Ok - now that we have finished steps one through three, we have two lists, one of keyword phrases we are already number one for but with pages that aren't properly targeted, and one for keyword phrases that have brought us qualified traffic but don't rank #1 (And likely aren't that well targeted)

This is your new list of suggested topics for your blog. You already know that your site has enough authority to compete in the rankings for these phrases and you now have the opportunity to properly optimize a blog post for both maximum search engine rankings and conversion.

The trick with writing these blog posts is the same as every other trick - there really isn't one. You don't want to just throw up some spammy blog post of a paragraph or two with no real value just to get a blog post on your site with that phrase in the title, because even though occasionally this will increase your rankings for that phrase, it won't convert the visitors once they get there, and I mean seriously, you already eliminated all the phrases you weren't interested in, so this is traffic you feel you can convert so put as much thought and effort into this blog post as you would any main page of your site. As a rule, and absolute MINIMUM of 20 minutes should be spent to plan and write a great blog post. But don't cheat, give your blog post as much time as it takes to make it the kind of quality post that will cause that visitor to become a client.

 

Comments

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Ryan Ward

Morgan, This is a great tool. I think that it will really help take some of the guesswork out of finding topics that consumers will find relevant.

Sam Dodd

This is great advice. I was already doing pretty much the same thing (without spread sheets or whatever) It really helps find you topics as well as increase ranking and conversion for some terms you may have overlooked.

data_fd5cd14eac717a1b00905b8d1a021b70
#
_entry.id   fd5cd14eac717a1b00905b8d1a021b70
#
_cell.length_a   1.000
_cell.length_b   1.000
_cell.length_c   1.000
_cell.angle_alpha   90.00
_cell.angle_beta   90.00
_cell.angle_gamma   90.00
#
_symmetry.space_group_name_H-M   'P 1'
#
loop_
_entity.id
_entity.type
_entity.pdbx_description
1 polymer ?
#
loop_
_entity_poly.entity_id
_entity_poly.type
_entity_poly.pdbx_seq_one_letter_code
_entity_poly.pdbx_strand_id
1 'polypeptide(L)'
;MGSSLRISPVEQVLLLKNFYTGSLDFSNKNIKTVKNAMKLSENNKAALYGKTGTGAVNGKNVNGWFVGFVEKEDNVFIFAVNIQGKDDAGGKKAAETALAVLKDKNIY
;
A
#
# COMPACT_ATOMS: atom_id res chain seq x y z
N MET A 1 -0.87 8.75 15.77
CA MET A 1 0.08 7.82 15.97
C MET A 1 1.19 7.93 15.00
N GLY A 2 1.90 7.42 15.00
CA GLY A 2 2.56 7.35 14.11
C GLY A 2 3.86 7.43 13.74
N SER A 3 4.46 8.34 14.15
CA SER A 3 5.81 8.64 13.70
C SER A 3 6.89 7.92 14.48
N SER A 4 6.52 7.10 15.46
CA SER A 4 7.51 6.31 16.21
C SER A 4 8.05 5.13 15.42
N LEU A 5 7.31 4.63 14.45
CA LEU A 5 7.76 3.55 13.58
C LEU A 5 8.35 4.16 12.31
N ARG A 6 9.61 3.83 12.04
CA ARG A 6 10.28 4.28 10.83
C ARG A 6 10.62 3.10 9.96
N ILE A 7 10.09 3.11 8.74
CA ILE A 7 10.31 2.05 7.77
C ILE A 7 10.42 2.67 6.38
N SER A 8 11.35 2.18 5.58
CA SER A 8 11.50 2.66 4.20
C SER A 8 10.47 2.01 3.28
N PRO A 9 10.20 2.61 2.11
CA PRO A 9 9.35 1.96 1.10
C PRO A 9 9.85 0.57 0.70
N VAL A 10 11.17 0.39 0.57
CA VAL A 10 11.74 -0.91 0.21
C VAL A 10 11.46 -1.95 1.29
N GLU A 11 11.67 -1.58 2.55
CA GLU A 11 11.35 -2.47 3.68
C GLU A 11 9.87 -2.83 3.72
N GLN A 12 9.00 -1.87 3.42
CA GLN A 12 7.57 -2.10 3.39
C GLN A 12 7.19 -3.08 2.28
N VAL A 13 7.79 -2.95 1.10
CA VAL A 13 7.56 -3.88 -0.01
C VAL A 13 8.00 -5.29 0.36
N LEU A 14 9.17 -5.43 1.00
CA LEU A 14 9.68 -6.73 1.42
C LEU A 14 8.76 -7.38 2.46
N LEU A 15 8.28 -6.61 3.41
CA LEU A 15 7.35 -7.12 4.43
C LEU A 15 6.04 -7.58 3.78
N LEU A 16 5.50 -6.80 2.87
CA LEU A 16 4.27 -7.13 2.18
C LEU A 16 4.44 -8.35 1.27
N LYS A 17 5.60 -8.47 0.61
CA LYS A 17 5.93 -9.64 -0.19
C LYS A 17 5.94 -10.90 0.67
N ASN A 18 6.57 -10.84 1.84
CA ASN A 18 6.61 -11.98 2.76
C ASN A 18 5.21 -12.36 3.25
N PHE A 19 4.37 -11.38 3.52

Morgan Carey

Yeah that is the whole thing, checking your analytics does really help you find those phrase that as you say "you may have overlooked" if you are doing a great job with your unique content a ton of keyword phrases start popping up that are perfectly relevant AND that you didn't even know had traffic or that you were ranking for.

Dennis Pease

That helps, I've been looking at Analytics but I hadn't really figured out how to use this data.

David Phillips

Thanks for the pointers. I have been tracking my longtail KW for a while and am at the stage of compiling the list as you suggest.

SVRPaul

Thanks for the Great advice! Especially since I just read somewhere there are some changes taking place where even more emphasis is being placed on the age of a domain making it even harder to rank for those big keywords with a newer domain.

Louie

Why don't you just use Hittail? It automates this entire process for you and gives you long tail suggestions to blog about based on your traffic and it's free...

Morgan Carey

You could use hit tail as well, it is nowhere near as robust as GA, and doesn't store as much historical data, but you could still use it just the same. Great suggestion :)

loudog

Good stuff. I have been doing this with my website (not blog). It started to become a hassle trying to integrate content into the website based on low ranking keywords and still have it make sense to the user. Using a blog to do it really makes sense.

Jennifer Mackay

This post continues to be relevant even after 2 years!

I continue to use this technique with very good results :)

Dennis Pease

It's funny you posted that today Jennifer, its been 5 months since the last comment. I hadn't looked at this post for quite a while until last night. This is one of those great posts that you bookmark for future reference and I read it all again last night.

So you can imagine my surprise to see a comment this morning on this post.